): Lung cancer is currently the leading cause of cancer-related death in men and women largely because patients present with metastatic or micrometastatic disease that cannot be effectively treated. For this reason, new approaches to the identification and treatment of locally invasive and micrometastatic disease are needed. Matrix metalloproteinases (MMP) that degrade the structural support network for tumor cells and promote the neovascularization of tumor cell deposits are attractive targets for novel therapeutic approaches. Stromelysin-3 (STR-3) is a recently characterized MMP that was cloned on the basis of differential expression in benign and malignant tumors. Although STR-3 has a characteristic MMP structure, the enzyme has a unique substrate specificity, hydrolyzing certain serine protease inhibitors (serpins) including alpha1 anti-trypsin (alpha1 proteinase inhibitor, alpha1-PI). Because alpha1 antitrypsin (alpha1-PI) deficiency has a known pathogenetic role in pulmonary disease and alpha-1-PI may directly suppress tumor cell growth and invasion, the role of STR-3 in non small cell lung carcinomas (NSCLC) is of great interest. The investigators found that STR-3 transcripts were significantly more abundant in primary NSCLCs from 93 percent of paired tumor and adjacent normal lung specimens from 58 NSCLC patients. Because STR-3 immunostaining was primarily localized to tumor stromal elements, they characterized its regulation in pulmonary fibroblasts. STR-3 could be induced in normal fetal and adult pulmonary fibroblasts with growth factors (bFGF and PDGF) and/or TPA, and STR-3 induction was inhibited by retinoic acid, a commonly used chemopreventive agent for aerodigestive tract malignancies. Taken together, the data suggest that STR-3 may be a novel marker and potential therapeutic target for NSCLC. To further define the role for STR-3 in NSCLC and to determine whether the enzyme is an appropriate therapeutic target, the investigators will characterize expression of STR-3 and relevant novel substrates in primary NSCLC. The investigators will develop assays to quantitate STR-3 protein in serum and sputum and to characterize STR-3 enzymatic activity. Additionally, they will identify positive and negative regulators of STR-3 expression including angiogenic and anti-angiogenic agents and chemopreventive retinoids. Finally, they will develop in vivo and in vitro models to characterize the role of this unique MMP in invasion, metastasis and angiogenesis.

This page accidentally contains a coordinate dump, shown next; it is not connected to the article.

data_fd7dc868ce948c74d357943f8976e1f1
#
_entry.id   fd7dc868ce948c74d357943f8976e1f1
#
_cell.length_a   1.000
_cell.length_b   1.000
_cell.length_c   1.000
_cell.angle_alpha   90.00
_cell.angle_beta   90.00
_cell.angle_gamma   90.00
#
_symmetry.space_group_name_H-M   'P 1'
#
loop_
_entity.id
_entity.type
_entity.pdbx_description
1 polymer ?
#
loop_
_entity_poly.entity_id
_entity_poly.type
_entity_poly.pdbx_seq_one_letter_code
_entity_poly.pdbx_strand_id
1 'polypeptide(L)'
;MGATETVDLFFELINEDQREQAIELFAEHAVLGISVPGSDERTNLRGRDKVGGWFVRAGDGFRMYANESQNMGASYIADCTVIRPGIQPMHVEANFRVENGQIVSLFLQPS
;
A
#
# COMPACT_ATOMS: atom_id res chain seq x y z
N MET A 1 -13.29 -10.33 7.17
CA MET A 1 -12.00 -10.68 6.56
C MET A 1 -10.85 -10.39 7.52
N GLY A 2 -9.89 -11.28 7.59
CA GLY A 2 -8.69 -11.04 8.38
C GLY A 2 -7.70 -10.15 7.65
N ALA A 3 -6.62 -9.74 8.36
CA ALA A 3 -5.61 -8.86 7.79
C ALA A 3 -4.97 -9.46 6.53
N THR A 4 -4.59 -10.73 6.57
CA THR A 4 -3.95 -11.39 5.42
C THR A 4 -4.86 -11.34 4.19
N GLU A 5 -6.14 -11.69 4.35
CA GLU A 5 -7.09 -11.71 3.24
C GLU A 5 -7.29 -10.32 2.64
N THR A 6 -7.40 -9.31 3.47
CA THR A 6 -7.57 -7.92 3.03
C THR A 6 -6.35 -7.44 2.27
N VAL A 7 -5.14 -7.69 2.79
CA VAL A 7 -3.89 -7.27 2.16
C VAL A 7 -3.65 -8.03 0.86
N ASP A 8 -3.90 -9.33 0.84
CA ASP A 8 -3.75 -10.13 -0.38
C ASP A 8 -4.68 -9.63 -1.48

National Institute of Health (NIH)
National Cancer Institute (NCI)
Clinical Investigator Award (CIA) (K08)
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Cancer Research Manpower and Education Review Committee (CRME)
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Dana-Farber Cancer Institute
United States
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Anderson, I C; Mari, S E; Broderick, R J et al. (2000) The angiogenic factor interleukin 8 is induced in non-small cell lung cancer/pulmonary fibroblast cocultures. Cancer Res 60:269-72